Dr. Jeffrey Drobis is a Kaiser primary care doctor in Kensington, a specialist in internal medicine and a caring physician who at one time spent many volunteer hours seeing troubled and sick young persons at a free clinic.

"Jeff Drobis is a beautiful human being," a friend said.

"I think I went to work in this plan because I just wasn't interested in becoming a business person, involved in the business part of medicine," Drobis said.

"I think we deliver good medicine. I have patients I know very well, patients who've been seeing me seven, eight, nine, 10 years," going back to the days of the Georgetown plan out of which Kaiser grew.

Another doctor familiar with the Kaiser system said more critically:

"Kaiser is an excellent institution for traditional medicine. They very efficiently take care of disease.

"They don't always take as good care of people. The main problem, I think, is high volume. A doctor is not only expected to see 20 to 22 patients each day, he can also have to see walk-ins and do paperwork and answer the phone, etc. You can't practice good medicine in my view with what may really average out to 11 or 12 minutes a patient.

"This is factory medicine. But it isn't just Kaiser. It's the whole American medical system."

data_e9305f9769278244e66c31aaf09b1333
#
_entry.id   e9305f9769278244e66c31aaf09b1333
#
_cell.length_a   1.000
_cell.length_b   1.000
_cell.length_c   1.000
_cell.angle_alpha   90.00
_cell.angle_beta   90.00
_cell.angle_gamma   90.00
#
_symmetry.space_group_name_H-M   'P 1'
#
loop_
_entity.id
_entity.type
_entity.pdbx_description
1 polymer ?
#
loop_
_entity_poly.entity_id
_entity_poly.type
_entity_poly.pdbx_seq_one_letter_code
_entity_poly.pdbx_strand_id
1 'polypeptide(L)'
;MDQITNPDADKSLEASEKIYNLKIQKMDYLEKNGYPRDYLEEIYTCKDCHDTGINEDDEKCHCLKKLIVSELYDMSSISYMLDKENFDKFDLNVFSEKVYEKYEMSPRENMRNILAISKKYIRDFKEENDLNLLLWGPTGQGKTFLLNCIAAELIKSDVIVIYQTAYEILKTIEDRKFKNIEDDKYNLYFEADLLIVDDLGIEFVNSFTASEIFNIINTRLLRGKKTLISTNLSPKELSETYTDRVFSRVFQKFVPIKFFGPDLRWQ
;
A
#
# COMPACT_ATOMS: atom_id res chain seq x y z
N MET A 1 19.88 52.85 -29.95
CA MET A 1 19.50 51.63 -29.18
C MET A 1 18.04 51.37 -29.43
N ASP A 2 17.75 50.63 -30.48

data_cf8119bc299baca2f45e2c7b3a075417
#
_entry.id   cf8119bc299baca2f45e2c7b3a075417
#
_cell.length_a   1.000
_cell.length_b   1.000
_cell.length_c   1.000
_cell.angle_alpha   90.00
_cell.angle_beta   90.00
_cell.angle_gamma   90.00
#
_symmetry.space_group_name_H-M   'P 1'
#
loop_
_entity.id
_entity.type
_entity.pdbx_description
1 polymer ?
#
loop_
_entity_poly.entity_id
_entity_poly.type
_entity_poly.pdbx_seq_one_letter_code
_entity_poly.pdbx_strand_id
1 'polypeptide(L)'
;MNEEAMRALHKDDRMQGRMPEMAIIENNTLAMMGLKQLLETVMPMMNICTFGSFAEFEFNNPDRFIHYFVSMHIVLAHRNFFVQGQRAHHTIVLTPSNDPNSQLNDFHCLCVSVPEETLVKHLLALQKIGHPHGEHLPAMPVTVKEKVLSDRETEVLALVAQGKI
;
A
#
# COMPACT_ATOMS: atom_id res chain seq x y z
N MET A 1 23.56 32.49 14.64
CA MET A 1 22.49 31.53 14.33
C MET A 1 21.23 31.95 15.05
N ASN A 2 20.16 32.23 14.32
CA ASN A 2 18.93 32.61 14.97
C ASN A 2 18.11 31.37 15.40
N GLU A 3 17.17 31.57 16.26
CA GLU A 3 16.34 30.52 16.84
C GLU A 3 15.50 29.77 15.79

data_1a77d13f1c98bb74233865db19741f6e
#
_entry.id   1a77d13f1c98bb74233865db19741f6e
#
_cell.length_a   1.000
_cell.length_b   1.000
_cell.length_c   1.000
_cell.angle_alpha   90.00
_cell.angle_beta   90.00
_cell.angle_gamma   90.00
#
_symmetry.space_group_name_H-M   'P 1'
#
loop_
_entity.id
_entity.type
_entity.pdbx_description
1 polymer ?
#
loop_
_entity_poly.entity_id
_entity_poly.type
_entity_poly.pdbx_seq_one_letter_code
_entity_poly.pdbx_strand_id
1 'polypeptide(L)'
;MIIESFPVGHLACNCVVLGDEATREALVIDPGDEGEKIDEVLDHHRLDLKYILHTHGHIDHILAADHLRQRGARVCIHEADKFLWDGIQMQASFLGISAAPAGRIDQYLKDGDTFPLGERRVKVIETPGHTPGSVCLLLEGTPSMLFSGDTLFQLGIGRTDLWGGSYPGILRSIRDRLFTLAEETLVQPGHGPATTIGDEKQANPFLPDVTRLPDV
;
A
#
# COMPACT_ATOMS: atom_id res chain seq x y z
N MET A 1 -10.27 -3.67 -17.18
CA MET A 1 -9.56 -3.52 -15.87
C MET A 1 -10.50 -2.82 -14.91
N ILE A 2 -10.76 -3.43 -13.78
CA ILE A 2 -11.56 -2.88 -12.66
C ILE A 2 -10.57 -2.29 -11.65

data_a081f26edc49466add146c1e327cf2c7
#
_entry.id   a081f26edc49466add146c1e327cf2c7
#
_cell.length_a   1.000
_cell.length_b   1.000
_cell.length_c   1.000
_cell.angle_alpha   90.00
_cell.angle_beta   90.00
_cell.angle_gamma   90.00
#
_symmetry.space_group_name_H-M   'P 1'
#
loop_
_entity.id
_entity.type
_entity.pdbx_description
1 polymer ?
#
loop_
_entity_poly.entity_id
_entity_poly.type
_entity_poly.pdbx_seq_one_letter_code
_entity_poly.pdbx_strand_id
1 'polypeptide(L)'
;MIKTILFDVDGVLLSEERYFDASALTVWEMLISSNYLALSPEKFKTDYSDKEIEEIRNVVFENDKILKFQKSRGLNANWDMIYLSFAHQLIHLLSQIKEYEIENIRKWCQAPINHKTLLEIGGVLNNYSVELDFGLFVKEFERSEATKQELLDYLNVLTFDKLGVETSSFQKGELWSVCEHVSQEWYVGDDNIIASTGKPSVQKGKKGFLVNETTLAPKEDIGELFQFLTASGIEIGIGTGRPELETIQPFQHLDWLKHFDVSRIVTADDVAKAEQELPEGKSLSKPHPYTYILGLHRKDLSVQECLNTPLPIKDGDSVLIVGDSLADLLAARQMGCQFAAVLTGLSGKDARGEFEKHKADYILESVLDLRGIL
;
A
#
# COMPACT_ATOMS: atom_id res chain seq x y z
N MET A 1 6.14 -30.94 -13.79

To this, Drobis replied:

"We do average 11, or maybe 10, patients each morning and also each afternoon. Some of these are open slots for urgent appointments.

"There are some unusual mornings and afternoons when we see 15 patients. There are some days when it's really crazy, especially in winter. But on average, I think the pace is reasonable. If somebody needs the time, you spend it."

Compared with fee-for-service medical practice, he said, "I think we see fewer patients, rather than more."

Even the more critical doctor added that despite any time problems, "Some people manage very well in the Kaiser system. Compared with picking a doctor blind, they do guarantee a standard of technical competence."

The father in a family of Kaiser patients -- a family with two children, formerly Kaiser members in California, living in the Washington area for 13 months -- said:

"Medically, the quality of care has always been good. Not perfect.

"I cut my finger badly the other night. I couldn't go to the nearest hospital, four or five minutes away, without authorization, if I wanted to be sure they would pay. I went to Takoma Park, 10 or 12 minutes away, and that was at night -- it would have been forever in rush hour.

"They took very good care of me. I was out in an hour."

What is his main complaint?

"There are times when you can't get them on the phone. You can get put on hold for 15 minutes. Then you talk to a nurse and she says you need an appointment. So then you have to phone the appointment desk, and you can be on hold that long again."

One more story. A frantic mother took her sick child to a small hospital not used by Kaiser. The doctor on duty there was sub-standard, says a Kaiser doctor. "He called us to ask, 'What should I do?' "